From Nathaniel Barrett
New York May 11. 1789
Being soon to embark for France, in which Kingdom I shall reside for several years; I have been advised by many of my Friends to offer myself as a Candidate for the Place of Consul to that Kingdom, or if the general system of Consulates shall not be presently arranged, to serve in the mean Time as Commercial Agent for the united states.
My residence in Paris with the Connections I have formed in that City, & in Rouen, the capital of Normandy, will enable me as effectually to serve the general Interest, I presume, as any one.
For my Character, and the exertions I have made for several years past in France in behalf of the Commerce of these states—I beg Leave to refer your Excellency to the Vice President, and the several Gentlemen of the Senate from the Eastern States, to whom I have been long personally known.
I can only add, sir, that if I should be thought worthy of this Appointment, my Time, and Abilities shall be dedicated to render every Service in my Power to my Country. I have the honor to be with the utmost respect, Your Excellency’s most obedient, and most humble Servant,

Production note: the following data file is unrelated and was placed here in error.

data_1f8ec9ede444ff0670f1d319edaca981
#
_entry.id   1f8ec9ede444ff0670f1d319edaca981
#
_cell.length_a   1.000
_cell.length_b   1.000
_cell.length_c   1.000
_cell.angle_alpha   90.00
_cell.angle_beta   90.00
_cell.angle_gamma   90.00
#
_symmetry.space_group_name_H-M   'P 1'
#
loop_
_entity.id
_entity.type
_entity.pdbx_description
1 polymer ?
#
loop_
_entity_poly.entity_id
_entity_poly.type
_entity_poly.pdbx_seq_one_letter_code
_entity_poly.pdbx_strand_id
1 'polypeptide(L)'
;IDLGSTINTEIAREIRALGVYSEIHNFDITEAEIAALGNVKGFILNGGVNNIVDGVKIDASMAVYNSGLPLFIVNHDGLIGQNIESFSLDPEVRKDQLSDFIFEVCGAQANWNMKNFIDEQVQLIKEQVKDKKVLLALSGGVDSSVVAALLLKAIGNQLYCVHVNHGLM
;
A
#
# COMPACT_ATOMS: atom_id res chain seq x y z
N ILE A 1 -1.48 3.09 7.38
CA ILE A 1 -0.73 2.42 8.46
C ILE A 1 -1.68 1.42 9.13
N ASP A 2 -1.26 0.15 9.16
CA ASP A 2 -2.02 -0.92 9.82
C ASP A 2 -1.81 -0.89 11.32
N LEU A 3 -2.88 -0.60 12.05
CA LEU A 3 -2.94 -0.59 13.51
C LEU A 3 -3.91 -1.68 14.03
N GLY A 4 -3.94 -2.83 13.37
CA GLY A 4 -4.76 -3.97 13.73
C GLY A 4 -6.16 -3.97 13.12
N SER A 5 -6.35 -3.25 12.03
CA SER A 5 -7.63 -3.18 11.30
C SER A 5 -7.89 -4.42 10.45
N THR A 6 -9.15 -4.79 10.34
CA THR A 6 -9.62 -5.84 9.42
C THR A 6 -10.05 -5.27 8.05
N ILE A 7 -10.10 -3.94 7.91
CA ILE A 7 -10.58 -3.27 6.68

Nathaniel Barrett (1743–1793), of Braintree and Boston, was Continental loan officer for Massachusetts from 1778 to 1781. In late 1785 he went to France to negotiate contracts for the sale of American whale oil and for deductions by France on the duties on American oil and signed a profitable six-year contract by the end of 1786. John Adams and James Bowdoin both wrote letters of introduction for him to Jefferson, although Adams commented on his “Singular Character, irritable, fiery, avaricious, parcimonious, to a degree, that made me always doubtfull whether he would succeed” (Boyd, Jefferson Papers, description begins Julian P. Boyd et al., eds. The Papers of Thomas Jefferson. 40 vols. to date. Princeton, N.J., 1950—. description ends 8:662–63, 9:46, 73–75, 117, 262–63). He returned to America in 1786 but was back in France by the end of the year, continuing his efforts for the whaling industry and becoming involved in schemes to make Honfleur a free port and to market rice from South Carolina (ibid., 10:541, 11:315). In March 1789 he wrote Jefferson requesting that he be recommended to GW as a candidate for a diplomatic post in France (ibid., 15:149). GW appointed Barrett consul at Rouen in June 1790 (Executive Journal, description begins Journal of the Executive Proceedings of the Senate of the United States of America: From the commencement of the First, to the termination of the Nineteenth Congress. Vol. 1. Washington, D.C., 1828. description ends 1:48–49).